Rebecca Black, a 13-year-old girl from Orange County, Calif., becomes an iTunes top seller, reaching No. 31 on the iTunes 200 chart three days after the release of “Friday,” a song that went viral. The video for the song, posted to YouTube on Feb. 10, went from having a couple thousand views to more than 22 million in less than one week (and its current views have topped—get this—61 million). Her name was a Twitter trending topic for 12 consecutive days, outlasting the #PrayForJapan trending topic.
How did I hear of Black? Twitter. I couldn’t help but ask myself, “Who on earth is Rebecca Black, and what could she have possibly done to be a trending topic day after day after day?” Then came her “Good Morning America” interview on March 14, where she admitted to crying after hearing harsh feedback about her song. One scathing tweet about the teen read, “We don’t hate you because you’re famous. You’re famous because we hate you.” Still, the mass exposure she earned via social media wasn’t all bad. Former tough-as-nails American Idol judge, Simon Cowell, told Entertainment Weekly the buzz surrounding Black’s song was “brilliant.”
“Love it!” he said. “I’ve never seen anything cause so much controversy. I think it’s genius. The fact that everyone’s getting upset about it is hysterical. But the fact that it’s making people so angry is brilliant.”
Marketing takeaway: You aren’t in control of the message—that’s up to your audience (or fans). Sometimes, social media propels you in unexpected ways.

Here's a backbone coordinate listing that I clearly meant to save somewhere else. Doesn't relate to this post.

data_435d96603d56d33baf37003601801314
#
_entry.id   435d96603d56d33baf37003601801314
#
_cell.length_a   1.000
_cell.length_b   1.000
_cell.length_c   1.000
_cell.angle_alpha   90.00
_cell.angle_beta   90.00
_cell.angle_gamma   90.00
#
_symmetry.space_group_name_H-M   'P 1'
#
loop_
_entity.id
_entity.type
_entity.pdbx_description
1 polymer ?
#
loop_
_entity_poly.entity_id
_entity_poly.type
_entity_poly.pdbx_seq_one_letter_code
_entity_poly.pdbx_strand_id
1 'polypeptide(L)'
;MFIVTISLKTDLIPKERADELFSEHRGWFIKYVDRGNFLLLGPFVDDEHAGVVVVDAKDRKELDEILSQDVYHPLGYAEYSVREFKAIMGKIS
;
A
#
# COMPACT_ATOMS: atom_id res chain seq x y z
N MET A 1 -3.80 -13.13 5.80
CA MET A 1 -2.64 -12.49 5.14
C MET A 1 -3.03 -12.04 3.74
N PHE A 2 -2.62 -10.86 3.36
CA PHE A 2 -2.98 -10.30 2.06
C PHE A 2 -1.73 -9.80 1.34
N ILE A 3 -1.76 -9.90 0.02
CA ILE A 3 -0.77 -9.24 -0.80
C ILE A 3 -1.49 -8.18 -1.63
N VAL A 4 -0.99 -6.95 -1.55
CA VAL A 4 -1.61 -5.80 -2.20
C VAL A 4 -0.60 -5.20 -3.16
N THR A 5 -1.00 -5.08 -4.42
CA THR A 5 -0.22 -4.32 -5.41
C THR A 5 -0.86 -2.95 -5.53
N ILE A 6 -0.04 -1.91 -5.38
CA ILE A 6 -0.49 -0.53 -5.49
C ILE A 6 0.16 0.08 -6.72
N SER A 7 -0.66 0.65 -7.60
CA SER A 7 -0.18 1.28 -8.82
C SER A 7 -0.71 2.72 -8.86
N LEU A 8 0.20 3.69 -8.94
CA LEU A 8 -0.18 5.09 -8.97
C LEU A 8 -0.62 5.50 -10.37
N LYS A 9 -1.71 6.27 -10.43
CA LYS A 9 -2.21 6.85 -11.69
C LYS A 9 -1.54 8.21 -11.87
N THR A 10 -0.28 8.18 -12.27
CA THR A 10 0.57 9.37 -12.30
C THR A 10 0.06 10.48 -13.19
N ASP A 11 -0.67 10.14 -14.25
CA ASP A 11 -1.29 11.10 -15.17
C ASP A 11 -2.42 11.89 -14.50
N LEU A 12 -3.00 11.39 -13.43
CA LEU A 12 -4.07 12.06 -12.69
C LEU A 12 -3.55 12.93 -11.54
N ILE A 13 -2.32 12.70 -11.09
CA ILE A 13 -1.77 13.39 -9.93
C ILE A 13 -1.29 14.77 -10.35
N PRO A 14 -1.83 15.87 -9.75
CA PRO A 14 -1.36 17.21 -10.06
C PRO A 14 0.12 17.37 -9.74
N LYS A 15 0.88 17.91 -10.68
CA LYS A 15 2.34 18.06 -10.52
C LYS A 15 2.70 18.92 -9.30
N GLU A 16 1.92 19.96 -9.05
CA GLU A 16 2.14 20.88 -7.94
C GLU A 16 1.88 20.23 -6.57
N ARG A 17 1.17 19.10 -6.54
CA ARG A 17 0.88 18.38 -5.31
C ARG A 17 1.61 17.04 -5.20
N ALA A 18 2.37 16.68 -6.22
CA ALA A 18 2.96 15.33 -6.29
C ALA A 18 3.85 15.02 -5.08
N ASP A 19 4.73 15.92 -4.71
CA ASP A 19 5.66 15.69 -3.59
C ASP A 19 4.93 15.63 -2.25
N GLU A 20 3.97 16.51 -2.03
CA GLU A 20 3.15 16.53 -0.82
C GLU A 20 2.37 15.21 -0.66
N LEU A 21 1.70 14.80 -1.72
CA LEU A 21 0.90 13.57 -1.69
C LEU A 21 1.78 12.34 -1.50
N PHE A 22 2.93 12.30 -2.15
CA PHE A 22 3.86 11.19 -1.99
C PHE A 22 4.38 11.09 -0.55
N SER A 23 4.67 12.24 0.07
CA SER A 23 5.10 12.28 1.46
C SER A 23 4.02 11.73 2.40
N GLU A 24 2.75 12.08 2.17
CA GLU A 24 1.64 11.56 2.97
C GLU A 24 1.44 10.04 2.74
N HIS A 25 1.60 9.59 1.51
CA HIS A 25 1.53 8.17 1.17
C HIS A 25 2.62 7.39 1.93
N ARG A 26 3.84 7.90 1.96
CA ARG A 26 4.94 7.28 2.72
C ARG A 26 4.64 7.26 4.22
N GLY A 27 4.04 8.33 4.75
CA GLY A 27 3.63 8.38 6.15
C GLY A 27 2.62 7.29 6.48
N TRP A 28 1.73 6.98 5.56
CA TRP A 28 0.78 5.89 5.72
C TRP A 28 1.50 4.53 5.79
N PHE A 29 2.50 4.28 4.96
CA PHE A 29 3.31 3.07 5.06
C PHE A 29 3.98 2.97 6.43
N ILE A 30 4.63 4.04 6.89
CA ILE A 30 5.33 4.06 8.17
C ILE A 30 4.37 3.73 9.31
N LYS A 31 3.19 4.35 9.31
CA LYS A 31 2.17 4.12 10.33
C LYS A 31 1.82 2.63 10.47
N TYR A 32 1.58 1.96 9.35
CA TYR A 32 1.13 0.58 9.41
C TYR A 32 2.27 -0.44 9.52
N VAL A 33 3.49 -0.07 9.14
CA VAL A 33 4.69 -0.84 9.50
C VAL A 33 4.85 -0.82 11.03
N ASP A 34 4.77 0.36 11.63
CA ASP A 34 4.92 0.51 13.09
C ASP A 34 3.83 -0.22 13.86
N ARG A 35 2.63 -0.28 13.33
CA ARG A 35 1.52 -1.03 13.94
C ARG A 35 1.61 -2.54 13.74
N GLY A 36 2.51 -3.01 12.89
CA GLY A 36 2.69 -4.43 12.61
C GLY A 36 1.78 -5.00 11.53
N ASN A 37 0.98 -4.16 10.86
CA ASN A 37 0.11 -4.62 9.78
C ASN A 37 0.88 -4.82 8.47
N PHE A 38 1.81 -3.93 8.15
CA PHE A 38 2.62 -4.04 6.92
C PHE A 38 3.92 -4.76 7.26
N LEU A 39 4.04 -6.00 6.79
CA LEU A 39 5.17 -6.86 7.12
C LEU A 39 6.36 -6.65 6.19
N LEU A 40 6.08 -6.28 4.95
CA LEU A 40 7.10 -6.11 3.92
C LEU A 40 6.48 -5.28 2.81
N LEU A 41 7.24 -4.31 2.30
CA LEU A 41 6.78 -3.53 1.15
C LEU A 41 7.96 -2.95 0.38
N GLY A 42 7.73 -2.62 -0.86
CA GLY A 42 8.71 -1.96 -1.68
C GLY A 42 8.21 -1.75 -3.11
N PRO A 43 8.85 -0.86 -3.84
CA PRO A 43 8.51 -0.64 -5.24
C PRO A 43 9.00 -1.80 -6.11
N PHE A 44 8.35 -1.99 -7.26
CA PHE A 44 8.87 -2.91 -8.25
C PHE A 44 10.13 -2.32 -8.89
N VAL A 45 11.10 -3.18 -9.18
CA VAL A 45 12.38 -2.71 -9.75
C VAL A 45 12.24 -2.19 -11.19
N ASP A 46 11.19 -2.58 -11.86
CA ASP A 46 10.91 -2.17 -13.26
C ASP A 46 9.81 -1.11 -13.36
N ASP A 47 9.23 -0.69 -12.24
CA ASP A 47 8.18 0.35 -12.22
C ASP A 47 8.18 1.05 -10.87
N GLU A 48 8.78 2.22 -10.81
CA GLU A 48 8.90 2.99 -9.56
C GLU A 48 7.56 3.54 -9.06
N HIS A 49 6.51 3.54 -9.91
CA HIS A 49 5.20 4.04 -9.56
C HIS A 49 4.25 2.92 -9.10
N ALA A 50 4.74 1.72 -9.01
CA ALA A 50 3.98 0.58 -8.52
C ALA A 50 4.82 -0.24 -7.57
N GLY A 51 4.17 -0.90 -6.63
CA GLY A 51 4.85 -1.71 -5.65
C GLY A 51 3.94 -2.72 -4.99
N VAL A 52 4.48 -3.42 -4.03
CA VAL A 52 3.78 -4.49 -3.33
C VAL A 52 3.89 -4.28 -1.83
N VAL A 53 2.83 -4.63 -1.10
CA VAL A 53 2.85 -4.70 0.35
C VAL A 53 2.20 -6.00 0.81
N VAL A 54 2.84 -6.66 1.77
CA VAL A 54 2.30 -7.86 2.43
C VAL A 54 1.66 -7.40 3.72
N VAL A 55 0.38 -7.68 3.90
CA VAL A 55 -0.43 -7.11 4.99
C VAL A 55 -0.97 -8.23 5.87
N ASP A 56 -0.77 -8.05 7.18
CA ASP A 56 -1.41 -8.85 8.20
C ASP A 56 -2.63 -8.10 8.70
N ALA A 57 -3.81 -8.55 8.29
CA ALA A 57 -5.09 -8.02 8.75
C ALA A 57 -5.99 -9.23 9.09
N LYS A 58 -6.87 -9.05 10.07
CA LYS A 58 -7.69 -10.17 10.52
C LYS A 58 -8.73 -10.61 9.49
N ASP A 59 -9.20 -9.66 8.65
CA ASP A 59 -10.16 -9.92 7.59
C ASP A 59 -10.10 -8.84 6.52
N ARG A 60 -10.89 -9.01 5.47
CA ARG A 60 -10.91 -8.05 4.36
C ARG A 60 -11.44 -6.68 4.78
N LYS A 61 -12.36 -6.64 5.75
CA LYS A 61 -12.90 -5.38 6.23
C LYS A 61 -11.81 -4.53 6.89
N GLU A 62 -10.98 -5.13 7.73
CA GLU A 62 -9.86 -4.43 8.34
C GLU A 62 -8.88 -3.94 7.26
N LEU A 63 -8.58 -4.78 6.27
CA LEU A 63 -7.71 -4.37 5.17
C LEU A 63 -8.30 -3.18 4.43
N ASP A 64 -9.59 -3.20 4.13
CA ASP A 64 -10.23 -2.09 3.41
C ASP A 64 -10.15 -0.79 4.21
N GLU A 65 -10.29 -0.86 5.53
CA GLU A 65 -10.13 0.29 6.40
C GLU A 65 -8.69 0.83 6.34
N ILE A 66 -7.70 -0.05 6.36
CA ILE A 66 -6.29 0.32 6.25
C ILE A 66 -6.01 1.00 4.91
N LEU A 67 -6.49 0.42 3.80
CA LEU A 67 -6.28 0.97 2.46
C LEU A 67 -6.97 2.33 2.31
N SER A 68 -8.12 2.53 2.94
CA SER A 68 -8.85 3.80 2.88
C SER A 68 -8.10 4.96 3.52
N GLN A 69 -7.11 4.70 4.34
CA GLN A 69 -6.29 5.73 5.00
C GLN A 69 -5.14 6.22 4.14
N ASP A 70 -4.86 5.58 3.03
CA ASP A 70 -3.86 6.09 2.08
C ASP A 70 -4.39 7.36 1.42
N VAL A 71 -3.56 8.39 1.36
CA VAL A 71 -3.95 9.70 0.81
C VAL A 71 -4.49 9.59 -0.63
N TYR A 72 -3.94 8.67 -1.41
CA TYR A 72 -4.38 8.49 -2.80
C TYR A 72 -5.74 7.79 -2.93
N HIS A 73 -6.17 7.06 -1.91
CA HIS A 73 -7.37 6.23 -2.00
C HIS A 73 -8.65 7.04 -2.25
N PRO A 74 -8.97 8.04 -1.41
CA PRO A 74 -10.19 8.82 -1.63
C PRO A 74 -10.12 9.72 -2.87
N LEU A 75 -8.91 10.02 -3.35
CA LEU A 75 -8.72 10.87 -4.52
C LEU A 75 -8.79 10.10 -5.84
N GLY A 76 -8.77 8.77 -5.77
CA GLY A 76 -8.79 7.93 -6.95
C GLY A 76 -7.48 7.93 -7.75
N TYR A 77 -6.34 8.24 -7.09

Black isn’t alone when it comes to getting exposure via social media—her ultimate celebrity crush got there the same way. As a 12-year-old singing on YouTube, Justin Bieber sparked the attention of So So Def former marketing executive Scooter Braun. And now, Bieber Fever has taken off full blast, as the teen sensation is pulling a loyal fan base of 8.4 million followers on Twitter. How’s that for a target audience?
Marketing takeaway: Your goal on social media might be to gain fans, “likes,” and “followers.” But having a presence on the social Web can catch the eye of key players in your industry and help your brand or company network with the big folks.
Even more rare, in the ever-so-exclusive world of film, actor/comedian Dane Cook was able to finagle his way into the limelight with the help of MySpace. One of the earlier social networking gurus, Cook began using MySpace about five years ago to rack up a following of millions of friends, a feat he reportedly touted to industry execs before landing major movie roles.
Marketing takeaway: Conversion rates and stellar results are what many marketers are ultimately after. But brand credibility (in the form of social media support) can be a key selling point when trying to close your next big deal—or earn some respect.
Social media might be a tough sell for some higher-level execs who aren’t too interested in having a Facebook page, Twitter account, or YouTube channel. But with the right social customer relationship manager, they might end up beating a path to your door. And when opportunity comes knocking, you should answer it.